fuser(1) — Linux manual page


FUSER(1)                      User Commands                     FUSER(1)

NAME         top

       fuser - identify processes using files or sockets

SYNOPSIS         top

       fuser [-fuv] [-a|-s] [-4|-6] [-c|-m|-n space] [ -k [-i] [-M] [-w]
       [-SIGNAL] ] name ...
       fuser -l
       fuser -V

DESCRIPTION         top

       fuser displays the PIDs of processes using the specified files or
       file systems.  In the default display mode, each file name is
       followed by a letter denoting the type of access:

              c      current directory.
              e      executable being run.
              f      open file.  f is omitted in default display mode.
              F      open file for writing.  F is omitted in default
                     display mode.
              r      root directory.
              m      mmap'ed file or shared library.
              .      Placeholder, omitted in default display mode.

       fuser returns a non-zero return code if none of the specified
       files is accessed or in case of a fatal error.  If at least one
       access has been found, fuser returns zero.

       In order to look up processes using TCP and UDP sockets, the
       corresponding name space has to be selected with the -n option.
       By default fuser will look in both IPv6 and IPv4 sockets.  To
       change the default behavior, use the -4 and -6 options.  The
       socket(s) can be specified by the local and remote port, and the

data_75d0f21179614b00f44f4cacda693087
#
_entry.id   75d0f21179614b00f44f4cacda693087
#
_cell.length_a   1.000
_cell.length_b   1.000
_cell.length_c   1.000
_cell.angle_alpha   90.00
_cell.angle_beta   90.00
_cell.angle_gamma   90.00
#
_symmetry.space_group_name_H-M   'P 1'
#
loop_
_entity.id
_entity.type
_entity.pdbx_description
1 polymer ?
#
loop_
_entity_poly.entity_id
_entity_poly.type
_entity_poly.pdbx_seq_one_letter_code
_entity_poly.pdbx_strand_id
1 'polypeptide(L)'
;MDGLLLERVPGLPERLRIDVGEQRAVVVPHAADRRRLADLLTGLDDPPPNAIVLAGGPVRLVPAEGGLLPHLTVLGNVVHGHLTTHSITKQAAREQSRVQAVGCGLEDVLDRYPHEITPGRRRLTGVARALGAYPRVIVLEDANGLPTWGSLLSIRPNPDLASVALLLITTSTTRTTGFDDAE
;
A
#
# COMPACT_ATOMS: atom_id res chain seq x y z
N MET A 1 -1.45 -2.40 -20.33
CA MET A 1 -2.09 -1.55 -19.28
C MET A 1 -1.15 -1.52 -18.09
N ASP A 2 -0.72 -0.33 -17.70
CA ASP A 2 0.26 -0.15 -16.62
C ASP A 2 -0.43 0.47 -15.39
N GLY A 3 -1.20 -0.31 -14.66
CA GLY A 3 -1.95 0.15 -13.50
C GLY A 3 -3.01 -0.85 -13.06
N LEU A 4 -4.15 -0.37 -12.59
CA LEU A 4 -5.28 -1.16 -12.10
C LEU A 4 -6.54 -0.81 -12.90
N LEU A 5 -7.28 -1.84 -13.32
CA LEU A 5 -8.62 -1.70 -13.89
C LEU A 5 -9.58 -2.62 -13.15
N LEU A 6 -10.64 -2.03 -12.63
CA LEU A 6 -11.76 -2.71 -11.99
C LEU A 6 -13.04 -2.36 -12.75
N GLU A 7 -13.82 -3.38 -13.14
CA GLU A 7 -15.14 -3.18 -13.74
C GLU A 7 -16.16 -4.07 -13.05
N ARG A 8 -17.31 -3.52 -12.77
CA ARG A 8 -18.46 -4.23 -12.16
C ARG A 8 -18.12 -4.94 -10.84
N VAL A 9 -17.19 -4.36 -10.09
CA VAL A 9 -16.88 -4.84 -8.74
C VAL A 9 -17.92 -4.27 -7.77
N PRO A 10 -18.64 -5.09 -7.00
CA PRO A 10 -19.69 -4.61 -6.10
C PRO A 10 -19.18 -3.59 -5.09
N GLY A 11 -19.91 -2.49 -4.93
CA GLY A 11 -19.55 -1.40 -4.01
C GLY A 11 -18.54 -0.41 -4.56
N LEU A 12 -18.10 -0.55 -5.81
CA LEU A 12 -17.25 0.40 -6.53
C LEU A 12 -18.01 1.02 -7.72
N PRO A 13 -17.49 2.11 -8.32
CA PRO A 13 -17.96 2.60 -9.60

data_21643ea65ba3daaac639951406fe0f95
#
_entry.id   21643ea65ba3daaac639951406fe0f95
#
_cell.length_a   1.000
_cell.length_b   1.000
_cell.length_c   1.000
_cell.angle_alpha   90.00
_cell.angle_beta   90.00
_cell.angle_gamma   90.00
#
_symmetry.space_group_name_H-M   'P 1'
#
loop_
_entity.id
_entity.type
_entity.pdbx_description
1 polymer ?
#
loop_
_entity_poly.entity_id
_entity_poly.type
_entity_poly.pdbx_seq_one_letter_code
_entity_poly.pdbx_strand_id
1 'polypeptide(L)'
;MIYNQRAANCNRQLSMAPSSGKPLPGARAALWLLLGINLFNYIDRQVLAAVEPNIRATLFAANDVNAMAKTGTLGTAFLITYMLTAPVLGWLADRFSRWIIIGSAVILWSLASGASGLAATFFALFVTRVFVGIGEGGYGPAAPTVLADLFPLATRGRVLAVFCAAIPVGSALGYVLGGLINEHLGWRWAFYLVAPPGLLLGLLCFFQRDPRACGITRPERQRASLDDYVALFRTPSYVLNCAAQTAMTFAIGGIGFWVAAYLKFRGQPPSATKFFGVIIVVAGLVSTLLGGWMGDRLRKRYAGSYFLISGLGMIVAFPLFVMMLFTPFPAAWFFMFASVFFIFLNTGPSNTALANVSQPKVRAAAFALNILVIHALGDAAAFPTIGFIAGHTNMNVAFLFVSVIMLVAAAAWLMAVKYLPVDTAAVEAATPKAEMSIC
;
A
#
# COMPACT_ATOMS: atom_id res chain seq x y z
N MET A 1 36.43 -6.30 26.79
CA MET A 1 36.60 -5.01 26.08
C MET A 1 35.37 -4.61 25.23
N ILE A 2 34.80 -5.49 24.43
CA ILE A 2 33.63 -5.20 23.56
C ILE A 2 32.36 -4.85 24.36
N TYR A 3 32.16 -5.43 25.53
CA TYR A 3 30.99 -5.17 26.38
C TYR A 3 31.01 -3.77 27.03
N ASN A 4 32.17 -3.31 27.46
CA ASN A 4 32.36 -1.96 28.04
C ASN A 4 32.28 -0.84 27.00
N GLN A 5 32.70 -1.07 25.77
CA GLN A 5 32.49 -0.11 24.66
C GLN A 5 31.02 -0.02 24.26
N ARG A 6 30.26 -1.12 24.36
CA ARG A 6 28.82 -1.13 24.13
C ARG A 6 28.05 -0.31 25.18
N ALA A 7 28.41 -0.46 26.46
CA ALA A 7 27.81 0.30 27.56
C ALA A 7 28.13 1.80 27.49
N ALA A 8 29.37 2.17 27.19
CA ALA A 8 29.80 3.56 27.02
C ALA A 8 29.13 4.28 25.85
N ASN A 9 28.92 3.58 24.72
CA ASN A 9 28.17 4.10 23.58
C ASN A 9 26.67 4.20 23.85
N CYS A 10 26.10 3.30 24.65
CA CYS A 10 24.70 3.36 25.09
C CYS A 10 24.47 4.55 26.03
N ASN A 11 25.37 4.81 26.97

remote address.  All fields are optional, but commas in front of
       missing fields must be present:


       Either symbolic or numeric values can be used for IP addresses
       and port numbers.

       fuser outputs only the PIDs to stdout, everything else is sent to

OPTIONS         top

       -a, --all
              Show all files specified on the command line.  By default,
              only files that are accessed by at least one process are

       -c     Same as -m option, used for POSIX compatibility.

       -f     Silently ignored, used for POSIX compatibility.

       -k, --kill
              Kill processes accessing the file.  Unless changed with
              -SIGNAL, SIGKILL is sent.  An fuser process never kills
              itself, but may kill other fuser processes.  The effective
              user ID of the process executing fuser is set to its real
              user ID before attempting to kill.

       -i, --interactive
              Ask the user for confirmation before killing a process.
              This option is silently ignored if -k is not present too.

       -I, --inode
              For the name space file let all comparisons be based on
              the inodes of the specified file(s) and never on the file
              names even on network based file systems.

       -l, --list-signals
              List all known signal names.

       -m NAME, --mount NAME
              NAME specifies a file on a mounted file system or a block
              device that is mounted.  All processes accessing files on